KZN ANC appoints two teams to probe political killings
The ANC’s KwaZulu-Natal leadership has appointed its own teams to investigate the killing of its councillors, saying the current violence may be following a “similar pattern” to the state-sponsored “black-on-black” violence of the 1980s and 1990s.
Addressing a media briefing in Durban earlier today, ANC KwaZulu-Natal secretary general Super Zuma said they had appointed two teams from the provincial executive committee in response to the deaths.
One team would investigate the causes of the killings, including that of the ANC Youth League’s former secretary general, Sindiso Magaqa. Magaqa died on Monday after being shot in an ambush with two other Umzimkhulu municipal councillors in July.
The second team would move around the province’s troubled regions and conduct political education to preach tolerance and deal with the “hatred” among ANC members.
Zuma said that although some of the recent killings could be attributed to tensions within the ANC, the investigation would “look more broadly” to see if the kind of “sponsored” violence that racked the province in the 1980s and 1990s had reappeared.
“During the apartheid era, all of us were thinking that this was black-on-black violence between the parties. Later on we discovered that in the process there were sponsors of the violence … look at the pattern, the manner in which people are being killed,” Zuma said.
‘’Let’s broaden our thinking and broaden this investigation.
We are not saying that this is what’s happening. We are saying looking at the pattern; we might be facing a similar situation.’’
He added: “The focus right now is that it is issues in the ANC [that are causing the killings]. We accept that, but the pattern of what is happening is not just violence; it is assassinations by highly trained people.”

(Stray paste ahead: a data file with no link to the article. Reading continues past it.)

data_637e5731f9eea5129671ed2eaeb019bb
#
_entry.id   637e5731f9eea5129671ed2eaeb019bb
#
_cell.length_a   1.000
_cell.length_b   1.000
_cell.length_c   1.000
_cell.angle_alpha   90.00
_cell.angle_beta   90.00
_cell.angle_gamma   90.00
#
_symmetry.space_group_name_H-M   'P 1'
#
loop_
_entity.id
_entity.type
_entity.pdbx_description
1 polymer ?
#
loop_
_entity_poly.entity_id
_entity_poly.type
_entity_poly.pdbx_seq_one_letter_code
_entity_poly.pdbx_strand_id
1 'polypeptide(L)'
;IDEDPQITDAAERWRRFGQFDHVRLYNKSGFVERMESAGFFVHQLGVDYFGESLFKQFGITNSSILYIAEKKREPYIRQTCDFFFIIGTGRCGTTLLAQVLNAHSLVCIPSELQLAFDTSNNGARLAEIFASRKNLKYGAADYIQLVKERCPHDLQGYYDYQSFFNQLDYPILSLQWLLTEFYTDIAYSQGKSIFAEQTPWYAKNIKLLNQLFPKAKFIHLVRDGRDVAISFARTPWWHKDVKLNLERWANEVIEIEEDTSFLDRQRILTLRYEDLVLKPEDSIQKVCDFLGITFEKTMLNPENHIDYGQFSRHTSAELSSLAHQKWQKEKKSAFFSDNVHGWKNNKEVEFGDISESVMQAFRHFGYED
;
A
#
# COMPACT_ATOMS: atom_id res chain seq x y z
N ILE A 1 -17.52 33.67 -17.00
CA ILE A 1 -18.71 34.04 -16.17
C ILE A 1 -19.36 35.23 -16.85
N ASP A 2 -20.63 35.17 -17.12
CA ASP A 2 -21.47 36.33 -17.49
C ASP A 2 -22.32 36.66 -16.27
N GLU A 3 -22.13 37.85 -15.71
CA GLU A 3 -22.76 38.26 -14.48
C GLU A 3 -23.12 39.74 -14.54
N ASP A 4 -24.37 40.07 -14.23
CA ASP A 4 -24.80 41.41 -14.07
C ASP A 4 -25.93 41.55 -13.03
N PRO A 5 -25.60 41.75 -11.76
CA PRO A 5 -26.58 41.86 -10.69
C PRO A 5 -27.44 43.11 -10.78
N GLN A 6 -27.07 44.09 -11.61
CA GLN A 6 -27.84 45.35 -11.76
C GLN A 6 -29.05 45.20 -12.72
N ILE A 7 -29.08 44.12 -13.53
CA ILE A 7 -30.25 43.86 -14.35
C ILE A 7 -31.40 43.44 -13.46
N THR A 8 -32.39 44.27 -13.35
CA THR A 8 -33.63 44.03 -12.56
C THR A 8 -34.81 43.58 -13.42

Zuma said that despite the killings, the province’s regions were preparing for meetings ahead of the party’s December elective conference.
He said the membership audits had been completed in the Ukhahlamba, KwaDukuza and Emalahleni regions, which would now hold branch general meetings to elect their conference delegates.
The KwaZulu-Natal ANC’s provincial executive committee, which met over the weekend, called on its members to “provide political support to all regions and ensure that all regional conferences are credible and legitimate”.
Zuma said they would continue to investigate complaints of membership fraud in the Abaqulusi and Lower South Coast regions and that any bogus members that were detected would be removed from the membership rolls. Those implicated in running fraudulent processes would be brought before the party disciplinary committee.
He said that of the three regions whose powers had been suspended, only the Lower South Coast region had appealed and the ANC national working committee was currently hearing the appeal.
Zuma said that Magaqa had been a “loyal” ANC member who had not been intending to leave the party, as claimed earlier by his former youth league colleague, Economic Freedom Fighters leader Julius Malema.
“We know he had refused several times to leave the ANC, even when a carrot of a big position was dangled before him,” Zuma said.